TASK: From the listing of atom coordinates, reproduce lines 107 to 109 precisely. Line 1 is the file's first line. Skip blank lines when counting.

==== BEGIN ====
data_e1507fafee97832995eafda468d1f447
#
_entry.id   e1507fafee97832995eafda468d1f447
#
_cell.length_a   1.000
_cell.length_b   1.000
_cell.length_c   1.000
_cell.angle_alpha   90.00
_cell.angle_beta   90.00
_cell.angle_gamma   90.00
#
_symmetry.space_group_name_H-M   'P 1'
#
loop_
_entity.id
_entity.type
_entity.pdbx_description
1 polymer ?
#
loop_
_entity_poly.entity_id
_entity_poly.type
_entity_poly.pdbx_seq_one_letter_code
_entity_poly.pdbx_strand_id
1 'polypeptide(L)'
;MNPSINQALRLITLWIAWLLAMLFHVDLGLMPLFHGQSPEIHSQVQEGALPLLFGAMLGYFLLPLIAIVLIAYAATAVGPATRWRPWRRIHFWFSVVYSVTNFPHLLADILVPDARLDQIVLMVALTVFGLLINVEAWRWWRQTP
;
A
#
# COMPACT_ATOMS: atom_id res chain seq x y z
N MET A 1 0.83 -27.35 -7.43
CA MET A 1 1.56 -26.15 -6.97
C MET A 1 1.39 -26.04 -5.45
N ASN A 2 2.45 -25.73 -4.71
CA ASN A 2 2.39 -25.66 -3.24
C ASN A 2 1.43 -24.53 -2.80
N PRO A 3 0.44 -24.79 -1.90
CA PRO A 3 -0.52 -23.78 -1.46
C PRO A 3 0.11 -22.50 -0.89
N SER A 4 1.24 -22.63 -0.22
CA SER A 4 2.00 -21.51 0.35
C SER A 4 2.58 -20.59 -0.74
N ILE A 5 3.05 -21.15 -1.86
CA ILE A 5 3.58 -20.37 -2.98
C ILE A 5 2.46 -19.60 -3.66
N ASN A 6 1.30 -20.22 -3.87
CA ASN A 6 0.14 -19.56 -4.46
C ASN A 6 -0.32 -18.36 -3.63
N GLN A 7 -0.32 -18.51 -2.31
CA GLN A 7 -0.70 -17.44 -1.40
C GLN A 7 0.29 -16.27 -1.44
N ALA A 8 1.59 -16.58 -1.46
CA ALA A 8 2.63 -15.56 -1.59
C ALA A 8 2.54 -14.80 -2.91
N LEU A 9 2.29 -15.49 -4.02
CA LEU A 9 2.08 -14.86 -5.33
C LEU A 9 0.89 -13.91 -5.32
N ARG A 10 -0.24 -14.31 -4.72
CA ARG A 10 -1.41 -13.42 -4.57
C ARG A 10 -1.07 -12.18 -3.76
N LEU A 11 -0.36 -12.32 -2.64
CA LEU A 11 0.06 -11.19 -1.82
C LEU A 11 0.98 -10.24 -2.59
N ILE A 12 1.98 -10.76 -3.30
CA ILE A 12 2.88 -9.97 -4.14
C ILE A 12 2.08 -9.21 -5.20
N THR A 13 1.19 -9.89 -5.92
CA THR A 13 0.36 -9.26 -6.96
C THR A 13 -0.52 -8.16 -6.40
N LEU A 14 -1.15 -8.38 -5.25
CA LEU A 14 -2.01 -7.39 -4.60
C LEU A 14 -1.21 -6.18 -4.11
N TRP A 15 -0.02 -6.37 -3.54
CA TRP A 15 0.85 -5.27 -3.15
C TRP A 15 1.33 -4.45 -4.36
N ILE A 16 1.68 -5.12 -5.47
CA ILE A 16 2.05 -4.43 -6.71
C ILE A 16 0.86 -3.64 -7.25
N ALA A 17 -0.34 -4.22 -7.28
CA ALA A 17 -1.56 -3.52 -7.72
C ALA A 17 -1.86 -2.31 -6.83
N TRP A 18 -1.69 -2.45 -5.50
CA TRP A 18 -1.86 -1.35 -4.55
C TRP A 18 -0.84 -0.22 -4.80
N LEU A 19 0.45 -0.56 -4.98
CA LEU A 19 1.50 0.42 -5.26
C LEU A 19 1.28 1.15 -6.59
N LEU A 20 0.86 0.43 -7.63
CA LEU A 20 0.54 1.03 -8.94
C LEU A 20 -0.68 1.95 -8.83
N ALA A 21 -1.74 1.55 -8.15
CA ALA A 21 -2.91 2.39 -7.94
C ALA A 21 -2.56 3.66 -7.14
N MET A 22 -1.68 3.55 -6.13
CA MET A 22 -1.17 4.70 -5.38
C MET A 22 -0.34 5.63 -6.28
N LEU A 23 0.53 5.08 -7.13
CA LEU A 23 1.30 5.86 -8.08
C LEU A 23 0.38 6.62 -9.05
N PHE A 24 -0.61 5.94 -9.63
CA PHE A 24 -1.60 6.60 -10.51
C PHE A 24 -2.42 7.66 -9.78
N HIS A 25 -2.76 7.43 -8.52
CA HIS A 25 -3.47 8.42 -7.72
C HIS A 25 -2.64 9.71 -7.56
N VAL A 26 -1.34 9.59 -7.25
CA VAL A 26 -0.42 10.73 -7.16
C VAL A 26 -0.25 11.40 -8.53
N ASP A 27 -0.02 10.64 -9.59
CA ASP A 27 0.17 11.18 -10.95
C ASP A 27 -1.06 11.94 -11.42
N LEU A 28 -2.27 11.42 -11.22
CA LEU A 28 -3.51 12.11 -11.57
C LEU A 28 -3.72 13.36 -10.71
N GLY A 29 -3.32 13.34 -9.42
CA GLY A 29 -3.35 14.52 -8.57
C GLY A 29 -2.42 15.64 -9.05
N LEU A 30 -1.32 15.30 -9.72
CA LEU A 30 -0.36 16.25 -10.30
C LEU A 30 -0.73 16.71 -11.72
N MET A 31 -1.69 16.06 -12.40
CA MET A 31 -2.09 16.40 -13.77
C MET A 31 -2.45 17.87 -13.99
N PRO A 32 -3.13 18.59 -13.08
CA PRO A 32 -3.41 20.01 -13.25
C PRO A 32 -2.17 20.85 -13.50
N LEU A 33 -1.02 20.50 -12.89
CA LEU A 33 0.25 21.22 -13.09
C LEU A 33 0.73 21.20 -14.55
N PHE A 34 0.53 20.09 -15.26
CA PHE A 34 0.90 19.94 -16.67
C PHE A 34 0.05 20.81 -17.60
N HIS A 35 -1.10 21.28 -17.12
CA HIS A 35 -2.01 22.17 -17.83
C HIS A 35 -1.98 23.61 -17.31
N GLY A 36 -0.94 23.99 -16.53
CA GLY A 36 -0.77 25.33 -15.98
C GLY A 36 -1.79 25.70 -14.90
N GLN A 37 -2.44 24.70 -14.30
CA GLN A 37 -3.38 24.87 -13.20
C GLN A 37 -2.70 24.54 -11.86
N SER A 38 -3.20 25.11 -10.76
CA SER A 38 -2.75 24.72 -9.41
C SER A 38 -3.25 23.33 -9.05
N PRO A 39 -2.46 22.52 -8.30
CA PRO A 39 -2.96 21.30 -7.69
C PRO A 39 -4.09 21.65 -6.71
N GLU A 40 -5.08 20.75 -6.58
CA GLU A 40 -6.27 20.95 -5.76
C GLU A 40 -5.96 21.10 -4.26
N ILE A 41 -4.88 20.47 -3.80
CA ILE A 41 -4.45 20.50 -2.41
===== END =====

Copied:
CA VAL A 26 -0.42 10.73 -7.16
C VAL A 26 -0.25 11.40 -8.53
N ASP A 27 -0.02 10.64 -9.59